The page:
Leaders of organizations are role models — either good or bad.
If they cut corners, their people will cut corners. If they wink at bad practices, their managers will wink too. If they verbally abuse colleagues, others will follow their lead. If they focus only on today and ignore tomorrow, associates will do the same.
If they think public relations is some sort of game to “spin” information, they will encourage others to be less than truthful. If they do any or all of these things, they will detract from respect and therefore their ability to lead.
Make sure your personal brand stands for something.
Invest in your brand
A lot of people will tell you that the best investment you’ll ever make is in your children’s education. That’s actually the second best investment. The very best investment is in your personal brand. Do that well, and you’ll have no problem paying for your children’s college tuition.
Your personal brand is all about what you stand for. Ask yourself tough questions, such as the following:
- Do I always make decisions based on what’s best for the company?
- Am I consistent and even-handed?
- Am I clear and direct in interactions with associates?
- Am I fair-minded?
- Do I hold myself to the same high standards I set for others?
- Do I listen well?
- Would I rather be liked or respected?
- Am I a good role model?
The right answers to those questions are where personal brand-building starts. If you really want to lead, take those questions seriously.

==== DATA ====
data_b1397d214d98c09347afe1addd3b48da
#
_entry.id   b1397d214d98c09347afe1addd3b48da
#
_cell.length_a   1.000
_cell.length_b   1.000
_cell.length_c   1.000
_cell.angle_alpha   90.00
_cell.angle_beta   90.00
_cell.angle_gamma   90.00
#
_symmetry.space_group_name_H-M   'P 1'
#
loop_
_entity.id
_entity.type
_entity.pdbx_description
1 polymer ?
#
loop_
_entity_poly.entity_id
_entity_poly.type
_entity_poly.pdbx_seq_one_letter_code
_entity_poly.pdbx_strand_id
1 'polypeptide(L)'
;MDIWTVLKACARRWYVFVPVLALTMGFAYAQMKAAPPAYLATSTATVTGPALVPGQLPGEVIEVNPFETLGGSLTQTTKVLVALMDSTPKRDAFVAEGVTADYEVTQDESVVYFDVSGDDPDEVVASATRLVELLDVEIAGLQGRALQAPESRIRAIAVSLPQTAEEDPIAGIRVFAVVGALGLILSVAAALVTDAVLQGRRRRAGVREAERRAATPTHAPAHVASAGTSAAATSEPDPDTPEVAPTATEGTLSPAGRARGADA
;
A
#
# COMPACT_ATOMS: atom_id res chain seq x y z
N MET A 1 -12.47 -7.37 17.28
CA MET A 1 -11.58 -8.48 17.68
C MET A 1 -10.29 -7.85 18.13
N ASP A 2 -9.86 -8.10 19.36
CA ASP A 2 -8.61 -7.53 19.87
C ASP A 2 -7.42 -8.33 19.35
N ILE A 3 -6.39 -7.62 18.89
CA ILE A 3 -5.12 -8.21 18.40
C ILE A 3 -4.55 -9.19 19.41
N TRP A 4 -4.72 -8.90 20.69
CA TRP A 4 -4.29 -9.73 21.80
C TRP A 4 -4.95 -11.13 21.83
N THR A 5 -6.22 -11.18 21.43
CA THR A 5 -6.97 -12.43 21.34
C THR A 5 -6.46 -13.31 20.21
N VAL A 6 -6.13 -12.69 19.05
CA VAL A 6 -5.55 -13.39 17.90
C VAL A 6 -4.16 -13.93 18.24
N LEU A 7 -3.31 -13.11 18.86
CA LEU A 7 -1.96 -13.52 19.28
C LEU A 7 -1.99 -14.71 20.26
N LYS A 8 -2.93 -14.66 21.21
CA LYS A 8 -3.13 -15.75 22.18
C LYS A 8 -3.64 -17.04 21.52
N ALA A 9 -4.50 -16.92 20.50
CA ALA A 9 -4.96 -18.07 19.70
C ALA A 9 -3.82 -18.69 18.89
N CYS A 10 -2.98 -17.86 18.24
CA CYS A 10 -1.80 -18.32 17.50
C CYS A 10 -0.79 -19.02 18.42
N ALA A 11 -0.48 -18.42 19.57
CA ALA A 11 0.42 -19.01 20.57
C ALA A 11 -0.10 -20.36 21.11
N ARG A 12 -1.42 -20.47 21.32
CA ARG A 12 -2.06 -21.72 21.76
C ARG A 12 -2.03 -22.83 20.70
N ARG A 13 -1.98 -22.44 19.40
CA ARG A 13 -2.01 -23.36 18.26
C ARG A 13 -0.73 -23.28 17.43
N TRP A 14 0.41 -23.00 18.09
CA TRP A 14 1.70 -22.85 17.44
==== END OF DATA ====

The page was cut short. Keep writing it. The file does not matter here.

Get close to the action
When leaders pay attention to their personal brands, organizations have a much better chance to flourish.
It’s essential to get out of the office and close to the action.
Three things occur the higher you rise. First, you get less on-the-ground information. Second, information can become so filtered that it’s worthless. Third, it’s easy to miss warning signals of trouble ahead.
A linchpin of leadership is to get out of your comfort zone and mix with stakeholders — employees, customers, neighbors. Your business will be more successful if you are as close to stakeholder issues as often as possible. And, that will set a powerful example for your troops.
Davis Young is the principal of DY Author & Speaker LLC and the author of “Trust is the Tiebreaker,” an e-book published by Smart Business Books, currently on Amazon.com. Contact Young at (440) 248-9550 or Dysolon@aol.com.